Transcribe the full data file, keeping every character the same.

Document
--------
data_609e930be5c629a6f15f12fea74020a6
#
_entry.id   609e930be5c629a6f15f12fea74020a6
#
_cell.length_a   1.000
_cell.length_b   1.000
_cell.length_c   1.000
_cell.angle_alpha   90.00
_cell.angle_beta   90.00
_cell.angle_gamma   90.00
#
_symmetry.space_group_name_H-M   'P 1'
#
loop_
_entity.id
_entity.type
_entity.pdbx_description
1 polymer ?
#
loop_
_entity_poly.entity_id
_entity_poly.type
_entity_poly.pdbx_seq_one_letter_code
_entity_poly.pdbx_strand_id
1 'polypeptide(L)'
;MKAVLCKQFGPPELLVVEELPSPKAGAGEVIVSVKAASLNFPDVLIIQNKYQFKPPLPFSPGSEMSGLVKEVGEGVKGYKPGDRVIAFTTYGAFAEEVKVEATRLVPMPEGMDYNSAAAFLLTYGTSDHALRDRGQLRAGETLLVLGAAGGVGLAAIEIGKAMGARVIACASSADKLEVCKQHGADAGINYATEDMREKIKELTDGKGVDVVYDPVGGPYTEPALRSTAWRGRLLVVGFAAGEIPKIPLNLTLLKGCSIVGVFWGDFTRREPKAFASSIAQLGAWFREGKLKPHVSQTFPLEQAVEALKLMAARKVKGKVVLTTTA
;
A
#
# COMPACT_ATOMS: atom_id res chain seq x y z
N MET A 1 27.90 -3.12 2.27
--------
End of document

data_609e930be5c629a6f15f12fea74020a6
#
_entry.id   609e930be5c629a6f15f12fea74020a6
#
_cell.length_a   1.000
_cell.length_b   1.000
_cell.length_c   1.000
_cell.angle_alpha   90.00
_cell.angle_beta   90.00
_cell.angle_gamma   90.00
#
_symmetry.space_group_name_H-M   'P 1'
#
loop_
_entity.id
_entity.type
_entity.pdbx_description
1 polymer ?
#
loop_
_entity_poly.entity_id
_entity_poly.type
_entity_poly.pdbx_seq_one_letter_code
_entity_poly.pdbx_strand_id
1 'polypeptide(L)'
;MKAVLCKQFGPPELLVVEELPSPKAGAGEVIVSVKAASLNFPDVLIIQNKYQFKPPLPFSPGSEMSGLVKEVGEGVKGYKPGDRVIAFTTYGAFAEEVKVEATRLVPMPEGMDYNSAAAFLLTYGTSDHALRDRGQLRAGETLLVLGAAGGVGLAAIEIGKAMGARVIACASSADKLEVCKQHGADAGINYATEDMREKIKELTDGKGVDVVYDPVGGPYTEPALRSTAWRGRLLVVGFAAGEIPKIPLNLTLLKGCSIVGVFWGDFTRREPKAFASSIAQLGAWFREGKLKPHVSQTFPLEQAVEALKLMAARKVKGKVVLTTTA
;
A
#
# COMPACT_ATOMS: atom_id res chain seq x y z
N MET A 1 27.90 -3.12 2.27